Remember the War on Terrorism this July 4th

Posted: Sunday, June 27, 2004

The July Fourth celebration next weekend reminds us of freedoms enjoyed from living in America and of the sacrifices of those protecting those freedoms.

Alaskans have been especially lucky in the past two months, welcoming summer with beautiful spring weather. We enjoy outdoor activities and end-of-school activities with proms providing memories for a lifetime.

The biggest problem for 630,000 Alaskans is how to manage a $28 billion reserve that grows with every gallon of crude oil pumped. We see no problems for Alaskans. We see opportunities, thanks to living in America.

Parents and grandparents who smiled at recent graduates really were smiling at memories of their proms and commencements. Great-grandparents remember proms in the blackout era when the world ignored an earlier terrorist threat until it was almost too late. At that time, girls kissed the boys goodbye. Some of the girls left, too. Today, young Americans who enjoyed proms only a few years ago are assuring that terrorists don't again shroud proms in a blackout.

Last month, Americans recognized the supreme sacrifices of earlier generations who beat world terrorists. The World War II Memorial was dedicated May 29 in Washington, D.C. Memorial Day was observed solemnly May 31. On June 6 in France, the 60th anniversary of D-Day was observed near 9,000 crosses marking the final resting place of young Americans and their allies. They died securing the beachhead for taking Europe back from the darkness of Nazi tyranny and terror.

Former President Ronald Reagan died two days before the June 6 observance. His death raised the level of patriotism among Americans who remember that his policies won the Cold War against communism. ("Cold War?" It was pretty hot for those who fought in Korea and Vietnam). Reagan's appeal to Russian Premier Mikhail Gorbachev to "tear down this wall" separating East and West Germany is a historical classic. Its destruction signaled the capitulation of communism.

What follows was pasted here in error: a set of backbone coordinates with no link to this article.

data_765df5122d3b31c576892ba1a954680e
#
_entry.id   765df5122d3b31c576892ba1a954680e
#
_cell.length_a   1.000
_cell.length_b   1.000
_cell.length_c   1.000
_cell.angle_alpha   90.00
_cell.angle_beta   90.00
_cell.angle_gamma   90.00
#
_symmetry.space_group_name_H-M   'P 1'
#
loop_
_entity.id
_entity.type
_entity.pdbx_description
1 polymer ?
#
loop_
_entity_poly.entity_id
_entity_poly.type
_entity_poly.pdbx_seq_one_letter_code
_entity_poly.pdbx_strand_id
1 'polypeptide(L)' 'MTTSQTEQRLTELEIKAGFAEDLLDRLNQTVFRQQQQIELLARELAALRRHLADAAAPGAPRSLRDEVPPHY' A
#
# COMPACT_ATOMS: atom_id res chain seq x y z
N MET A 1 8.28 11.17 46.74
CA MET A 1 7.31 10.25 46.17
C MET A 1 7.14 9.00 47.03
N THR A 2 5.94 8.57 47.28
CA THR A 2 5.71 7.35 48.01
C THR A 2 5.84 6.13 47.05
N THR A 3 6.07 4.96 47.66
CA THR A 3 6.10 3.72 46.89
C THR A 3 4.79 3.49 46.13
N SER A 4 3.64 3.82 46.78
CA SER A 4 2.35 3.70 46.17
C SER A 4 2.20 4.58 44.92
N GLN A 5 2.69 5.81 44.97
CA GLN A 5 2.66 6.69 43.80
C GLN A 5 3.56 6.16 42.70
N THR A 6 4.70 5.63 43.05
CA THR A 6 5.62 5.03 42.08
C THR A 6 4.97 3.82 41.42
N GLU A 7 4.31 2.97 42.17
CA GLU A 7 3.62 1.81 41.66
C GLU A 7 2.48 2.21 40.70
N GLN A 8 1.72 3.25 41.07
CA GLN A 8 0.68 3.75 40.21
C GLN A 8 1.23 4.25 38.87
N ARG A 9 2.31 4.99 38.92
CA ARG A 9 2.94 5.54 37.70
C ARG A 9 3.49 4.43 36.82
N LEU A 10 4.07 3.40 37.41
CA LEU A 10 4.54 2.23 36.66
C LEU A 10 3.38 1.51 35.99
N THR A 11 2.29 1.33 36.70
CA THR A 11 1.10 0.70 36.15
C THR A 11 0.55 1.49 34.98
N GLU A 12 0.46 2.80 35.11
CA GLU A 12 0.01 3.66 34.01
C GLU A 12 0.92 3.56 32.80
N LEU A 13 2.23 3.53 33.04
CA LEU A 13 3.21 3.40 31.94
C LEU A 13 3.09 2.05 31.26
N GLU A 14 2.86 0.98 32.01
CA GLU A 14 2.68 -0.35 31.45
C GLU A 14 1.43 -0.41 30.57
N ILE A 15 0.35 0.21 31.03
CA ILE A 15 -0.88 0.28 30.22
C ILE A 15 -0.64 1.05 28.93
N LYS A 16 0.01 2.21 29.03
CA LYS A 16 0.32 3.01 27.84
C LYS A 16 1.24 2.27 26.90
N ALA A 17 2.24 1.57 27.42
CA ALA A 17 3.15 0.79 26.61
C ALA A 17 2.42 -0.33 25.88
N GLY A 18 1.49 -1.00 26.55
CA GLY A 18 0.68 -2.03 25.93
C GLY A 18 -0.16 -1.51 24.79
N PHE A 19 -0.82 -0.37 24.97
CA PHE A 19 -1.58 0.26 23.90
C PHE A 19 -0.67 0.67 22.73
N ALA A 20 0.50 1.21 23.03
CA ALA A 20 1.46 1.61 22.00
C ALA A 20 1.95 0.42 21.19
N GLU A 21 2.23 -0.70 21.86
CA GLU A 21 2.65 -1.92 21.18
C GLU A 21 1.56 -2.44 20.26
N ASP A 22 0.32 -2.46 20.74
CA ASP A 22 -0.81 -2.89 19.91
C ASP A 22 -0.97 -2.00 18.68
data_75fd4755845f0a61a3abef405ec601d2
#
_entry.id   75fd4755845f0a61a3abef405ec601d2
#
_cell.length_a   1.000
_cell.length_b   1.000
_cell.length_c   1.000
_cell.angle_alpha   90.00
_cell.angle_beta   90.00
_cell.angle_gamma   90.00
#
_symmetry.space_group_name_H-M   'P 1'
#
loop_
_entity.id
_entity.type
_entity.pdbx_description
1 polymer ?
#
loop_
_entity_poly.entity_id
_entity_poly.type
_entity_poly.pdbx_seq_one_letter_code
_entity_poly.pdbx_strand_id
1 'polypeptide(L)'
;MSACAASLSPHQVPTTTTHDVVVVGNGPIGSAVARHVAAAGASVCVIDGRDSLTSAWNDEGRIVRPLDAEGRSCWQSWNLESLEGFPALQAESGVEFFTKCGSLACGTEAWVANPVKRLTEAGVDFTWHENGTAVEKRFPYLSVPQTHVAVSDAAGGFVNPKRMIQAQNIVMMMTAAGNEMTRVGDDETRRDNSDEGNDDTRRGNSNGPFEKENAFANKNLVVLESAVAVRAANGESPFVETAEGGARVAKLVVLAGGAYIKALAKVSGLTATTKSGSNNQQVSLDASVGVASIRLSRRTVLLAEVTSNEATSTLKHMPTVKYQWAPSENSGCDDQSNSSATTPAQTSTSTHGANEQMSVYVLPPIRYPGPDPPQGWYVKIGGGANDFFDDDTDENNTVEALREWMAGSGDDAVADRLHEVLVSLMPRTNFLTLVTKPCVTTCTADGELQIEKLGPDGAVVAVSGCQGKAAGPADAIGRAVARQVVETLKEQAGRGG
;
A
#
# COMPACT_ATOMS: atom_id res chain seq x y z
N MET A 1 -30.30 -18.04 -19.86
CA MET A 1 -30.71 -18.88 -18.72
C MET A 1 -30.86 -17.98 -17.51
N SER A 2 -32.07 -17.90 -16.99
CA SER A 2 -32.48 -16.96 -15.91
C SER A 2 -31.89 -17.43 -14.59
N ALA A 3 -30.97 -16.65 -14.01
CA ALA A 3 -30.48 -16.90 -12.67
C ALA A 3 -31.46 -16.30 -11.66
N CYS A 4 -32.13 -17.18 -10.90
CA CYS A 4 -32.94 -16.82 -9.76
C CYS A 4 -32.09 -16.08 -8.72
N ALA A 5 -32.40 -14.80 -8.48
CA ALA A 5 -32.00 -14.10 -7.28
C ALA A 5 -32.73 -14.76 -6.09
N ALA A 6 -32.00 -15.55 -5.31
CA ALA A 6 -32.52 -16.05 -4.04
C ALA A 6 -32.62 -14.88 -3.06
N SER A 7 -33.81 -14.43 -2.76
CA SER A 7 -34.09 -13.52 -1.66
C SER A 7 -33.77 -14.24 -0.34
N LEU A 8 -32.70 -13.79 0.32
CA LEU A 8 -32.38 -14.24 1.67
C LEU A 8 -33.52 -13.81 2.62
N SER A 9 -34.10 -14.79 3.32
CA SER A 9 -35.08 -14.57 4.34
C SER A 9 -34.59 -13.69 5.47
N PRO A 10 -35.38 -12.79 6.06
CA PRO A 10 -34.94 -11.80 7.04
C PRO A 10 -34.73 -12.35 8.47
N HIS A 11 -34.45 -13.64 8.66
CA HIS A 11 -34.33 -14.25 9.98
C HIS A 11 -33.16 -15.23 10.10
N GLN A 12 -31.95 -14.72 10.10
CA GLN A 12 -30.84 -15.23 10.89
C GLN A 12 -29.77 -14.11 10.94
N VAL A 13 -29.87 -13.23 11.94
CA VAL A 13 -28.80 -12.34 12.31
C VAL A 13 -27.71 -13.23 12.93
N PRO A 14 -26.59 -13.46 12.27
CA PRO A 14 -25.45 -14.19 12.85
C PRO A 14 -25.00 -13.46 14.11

President George W. Bush directs a new world war, the War on Terrorism, precipitated by 20 years of terror attacks culminating with the loss of 3,000 lives on Sept. 11, 2001. Bush is assailed by critics, as was Reagan. Bush must rally people to win this war, as Reagan and the Korean and Vietnam vets won the Cold War, and as great-grandparents won World War II. The enemy is clearly identified - masked cowards beheading and burning innocent civilians, reminiscent of Nazi and Imperial Japanese atrocities.

Our major media, running pictures of naked Iraqi prisoners guarded by U.S. troops, complain that the prisoners were humiliated to the point of torture. How does that compare to the photo last week on Arab television of the body of American Robert Anderson lying on his stomach, his severed head sitting in the middle of his back? What does it take to convince some Americans that we are at war, a war we can't lose? We must not abandon the Middle East to barbarians who seek to turn the world back to the dark ages. Would giving them the Middle East even keep them from our shores? They say not.

It is ironic that the Germans, the French and some in England are opposed to Bush's policies in the War on Terror. Don't they remember the price of appeasing barbarism? Americans responded effectively 63 years ago, finally convinced by the Japanese attack on Pearl Harbor that evil sought to enslave the world.

It bailed the world out again in the Cold War. Now the United States is leading the effort to save Europe, Japan, China, India - all of the countries depending upon Middle East oil. How important is winning the war against terrorists headquartered in the Middle East?

The United States imports from the Middle East only 11 percent of its daily demand. Most U.S. imports, 70 percent, come from the Western Hemisphere. Increased Western production and conservation can offset that 11 percent.

But in Europe, 42 percent of its oil imports are from the Middle East. For Japan, 75 percent of its oil is from the Middle East. Other nations, recovering from dictatorial yokes defeated in the Cold War, need increasing amounts of oil.

It is understandable that many foreign counties and their people dislike Americans. America is a nation of immigrants whose forebears came from every country in the world seeking freedom from dictators - religious, cultural, military, socialist, communist. Those immigrants performed the miracle of converting a relatively virgin land into the dominant and most free nation in the world in the historically short time of 228 years.

Naturally, those left in the Old country are critical and envious. Some still live under a cultural yoke from the dark ages. Many still flock to America. The planes fly both ways. They are not loaded with people - even critics of America or President Bush - flying back.

So this July Fourth as the flag goes by, give a salute and add a prayer of thanks to our forebears and to today's protectors. Be proud of America. We will win this one, too, without again shrouding proms in a blackout.

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